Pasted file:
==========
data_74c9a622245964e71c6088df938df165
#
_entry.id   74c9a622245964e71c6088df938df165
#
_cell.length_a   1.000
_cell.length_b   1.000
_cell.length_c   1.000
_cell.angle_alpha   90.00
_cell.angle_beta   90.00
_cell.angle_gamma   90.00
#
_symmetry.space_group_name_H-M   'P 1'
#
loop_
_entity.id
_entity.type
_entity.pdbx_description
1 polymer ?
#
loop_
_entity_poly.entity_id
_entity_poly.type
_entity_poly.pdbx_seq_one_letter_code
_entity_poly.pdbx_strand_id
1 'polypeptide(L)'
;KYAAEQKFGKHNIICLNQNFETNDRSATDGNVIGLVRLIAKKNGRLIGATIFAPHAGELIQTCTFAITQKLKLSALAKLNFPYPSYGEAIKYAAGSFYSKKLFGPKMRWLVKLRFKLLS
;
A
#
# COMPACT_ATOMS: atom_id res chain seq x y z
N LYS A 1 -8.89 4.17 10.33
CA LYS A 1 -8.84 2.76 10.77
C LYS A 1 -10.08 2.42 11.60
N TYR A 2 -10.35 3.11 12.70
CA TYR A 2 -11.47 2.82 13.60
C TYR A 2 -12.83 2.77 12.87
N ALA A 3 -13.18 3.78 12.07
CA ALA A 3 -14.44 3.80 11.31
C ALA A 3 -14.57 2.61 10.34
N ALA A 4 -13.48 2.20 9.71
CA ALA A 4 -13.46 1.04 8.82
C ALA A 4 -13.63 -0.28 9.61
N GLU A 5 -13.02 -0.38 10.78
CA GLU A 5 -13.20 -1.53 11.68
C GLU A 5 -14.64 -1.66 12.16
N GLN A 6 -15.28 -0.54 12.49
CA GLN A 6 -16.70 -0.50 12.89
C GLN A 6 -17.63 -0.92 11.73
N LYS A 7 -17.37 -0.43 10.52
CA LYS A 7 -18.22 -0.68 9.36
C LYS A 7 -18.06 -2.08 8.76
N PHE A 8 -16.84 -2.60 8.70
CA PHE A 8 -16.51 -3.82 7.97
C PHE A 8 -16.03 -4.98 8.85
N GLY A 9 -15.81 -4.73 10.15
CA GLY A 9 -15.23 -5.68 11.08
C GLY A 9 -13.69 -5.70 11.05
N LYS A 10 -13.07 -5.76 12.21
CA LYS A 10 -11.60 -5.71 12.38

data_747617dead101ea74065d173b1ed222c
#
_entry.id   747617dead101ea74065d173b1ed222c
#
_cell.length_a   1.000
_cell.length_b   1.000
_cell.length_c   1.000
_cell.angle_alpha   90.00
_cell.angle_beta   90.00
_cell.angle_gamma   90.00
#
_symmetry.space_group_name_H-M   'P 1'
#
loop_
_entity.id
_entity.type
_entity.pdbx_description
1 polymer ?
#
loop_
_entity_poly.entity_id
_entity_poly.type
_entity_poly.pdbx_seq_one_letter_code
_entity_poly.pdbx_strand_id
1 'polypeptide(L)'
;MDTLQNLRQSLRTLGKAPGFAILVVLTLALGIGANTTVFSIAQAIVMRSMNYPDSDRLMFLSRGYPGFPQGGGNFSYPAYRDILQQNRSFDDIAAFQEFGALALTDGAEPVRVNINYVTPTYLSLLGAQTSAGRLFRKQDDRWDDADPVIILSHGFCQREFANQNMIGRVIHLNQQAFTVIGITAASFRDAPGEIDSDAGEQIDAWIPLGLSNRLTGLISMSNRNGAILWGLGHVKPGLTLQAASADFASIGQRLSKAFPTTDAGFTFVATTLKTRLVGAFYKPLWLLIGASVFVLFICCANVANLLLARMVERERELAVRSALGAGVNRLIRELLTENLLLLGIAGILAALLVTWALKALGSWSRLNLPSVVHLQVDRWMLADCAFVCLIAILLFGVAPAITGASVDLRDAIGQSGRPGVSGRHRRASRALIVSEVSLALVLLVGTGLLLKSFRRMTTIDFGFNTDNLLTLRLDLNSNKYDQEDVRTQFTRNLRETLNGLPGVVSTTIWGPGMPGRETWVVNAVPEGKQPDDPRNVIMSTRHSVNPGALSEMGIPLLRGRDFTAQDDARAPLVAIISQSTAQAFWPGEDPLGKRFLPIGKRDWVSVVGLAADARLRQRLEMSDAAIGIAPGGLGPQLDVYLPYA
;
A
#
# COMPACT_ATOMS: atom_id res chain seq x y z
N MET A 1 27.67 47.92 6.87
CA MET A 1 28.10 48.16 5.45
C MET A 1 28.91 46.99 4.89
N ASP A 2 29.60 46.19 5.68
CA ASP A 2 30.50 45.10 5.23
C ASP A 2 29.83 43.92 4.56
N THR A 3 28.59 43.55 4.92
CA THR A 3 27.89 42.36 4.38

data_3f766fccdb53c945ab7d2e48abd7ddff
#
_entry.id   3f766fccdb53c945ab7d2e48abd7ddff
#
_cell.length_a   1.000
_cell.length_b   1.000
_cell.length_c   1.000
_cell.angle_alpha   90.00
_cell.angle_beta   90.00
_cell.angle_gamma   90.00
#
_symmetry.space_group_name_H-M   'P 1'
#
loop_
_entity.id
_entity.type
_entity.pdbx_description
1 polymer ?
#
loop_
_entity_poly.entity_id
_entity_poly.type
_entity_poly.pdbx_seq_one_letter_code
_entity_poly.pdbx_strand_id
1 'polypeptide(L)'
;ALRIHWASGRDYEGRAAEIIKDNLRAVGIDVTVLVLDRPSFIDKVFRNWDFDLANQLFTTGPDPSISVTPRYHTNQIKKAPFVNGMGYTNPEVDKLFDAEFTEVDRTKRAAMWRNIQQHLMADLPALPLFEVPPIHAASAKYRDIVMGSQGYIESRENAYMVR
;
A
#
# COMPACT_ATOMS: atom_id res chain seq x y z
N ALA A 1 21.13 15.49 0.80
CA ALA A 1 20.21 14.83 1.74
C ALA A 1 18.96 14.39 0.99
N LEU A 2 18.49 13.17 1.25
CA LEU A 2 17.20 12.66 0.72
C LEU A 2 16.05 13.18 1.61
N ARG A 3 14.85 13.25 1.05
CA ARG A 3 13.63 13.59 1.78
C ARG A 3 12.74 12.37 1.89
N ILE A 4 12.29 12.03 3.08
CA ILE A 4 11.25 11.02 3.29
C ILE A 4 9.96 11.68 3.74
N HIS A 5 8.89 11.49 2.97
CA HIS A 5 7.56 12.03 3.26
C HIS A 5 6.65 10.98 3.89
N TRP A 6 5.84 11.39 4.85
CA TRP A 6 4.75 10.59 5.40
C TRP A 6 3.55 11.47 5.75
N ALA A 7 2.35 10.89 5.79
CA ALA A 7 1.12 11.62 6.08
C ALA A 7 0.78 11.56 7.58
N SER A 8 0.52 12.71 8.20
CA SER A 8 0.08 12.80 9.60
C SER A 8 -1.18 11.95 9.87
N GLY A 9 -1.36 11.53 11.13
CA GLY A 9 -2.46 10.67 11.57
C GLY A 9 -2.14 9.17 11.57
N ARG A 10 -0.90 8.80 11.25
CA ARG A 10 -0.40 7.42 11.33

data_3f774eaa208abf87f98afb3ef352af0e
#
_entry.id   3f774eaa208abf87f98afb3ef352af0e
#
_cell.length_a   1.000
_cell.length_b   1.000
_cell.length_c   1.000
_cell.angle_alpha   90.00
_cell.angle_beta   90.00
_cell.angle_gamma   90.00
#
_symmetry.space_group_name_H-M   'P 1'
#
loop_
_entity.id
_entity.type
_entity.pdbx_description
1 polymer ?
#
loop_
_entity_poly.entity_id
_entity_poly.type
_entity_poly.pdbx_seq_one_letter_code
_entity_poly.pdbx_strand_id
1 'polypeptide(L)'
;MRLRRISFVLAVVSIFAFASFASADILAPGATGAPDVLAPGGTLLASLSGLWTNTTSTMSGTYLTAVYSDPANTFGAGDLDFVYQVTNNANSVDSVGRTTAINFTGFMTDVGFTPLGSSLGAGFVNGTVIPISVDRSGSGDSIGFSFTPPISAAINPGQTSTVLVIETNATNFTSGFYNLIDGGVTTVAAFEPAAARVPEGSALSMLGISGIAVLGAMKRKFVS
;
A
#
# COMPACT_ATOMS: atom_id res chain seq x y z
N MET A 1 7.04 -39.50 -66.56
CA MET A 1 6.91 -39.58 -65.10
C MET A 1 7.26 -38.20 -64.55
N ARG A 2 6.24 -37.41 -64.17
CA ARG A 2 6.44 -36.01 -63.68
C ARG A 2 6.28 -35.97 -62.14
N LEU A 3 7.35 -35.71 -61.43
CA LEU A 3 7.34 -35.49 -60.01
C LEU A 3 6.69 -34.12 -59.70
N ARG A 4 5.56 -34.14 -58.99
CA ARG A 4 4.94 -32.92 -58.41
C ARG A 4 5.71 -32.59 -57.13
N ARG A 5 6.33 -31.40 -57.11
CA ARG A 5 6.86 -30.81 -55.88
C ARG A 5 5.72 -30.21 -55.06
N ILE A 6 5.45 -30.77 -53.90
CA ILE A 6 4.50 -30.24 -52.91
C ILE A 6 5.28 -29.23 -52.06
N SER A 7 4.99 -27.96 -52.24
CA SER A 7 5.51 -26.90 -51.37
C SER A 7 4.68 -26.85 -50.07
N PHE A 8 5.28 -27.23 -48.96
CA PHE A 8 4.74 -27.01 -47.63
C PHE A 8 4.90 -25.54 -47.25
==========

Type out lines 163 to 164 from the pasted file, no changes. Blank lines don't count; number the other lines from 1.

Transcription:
_cell.length_c   1.000
_cell.angle_alpha   90.00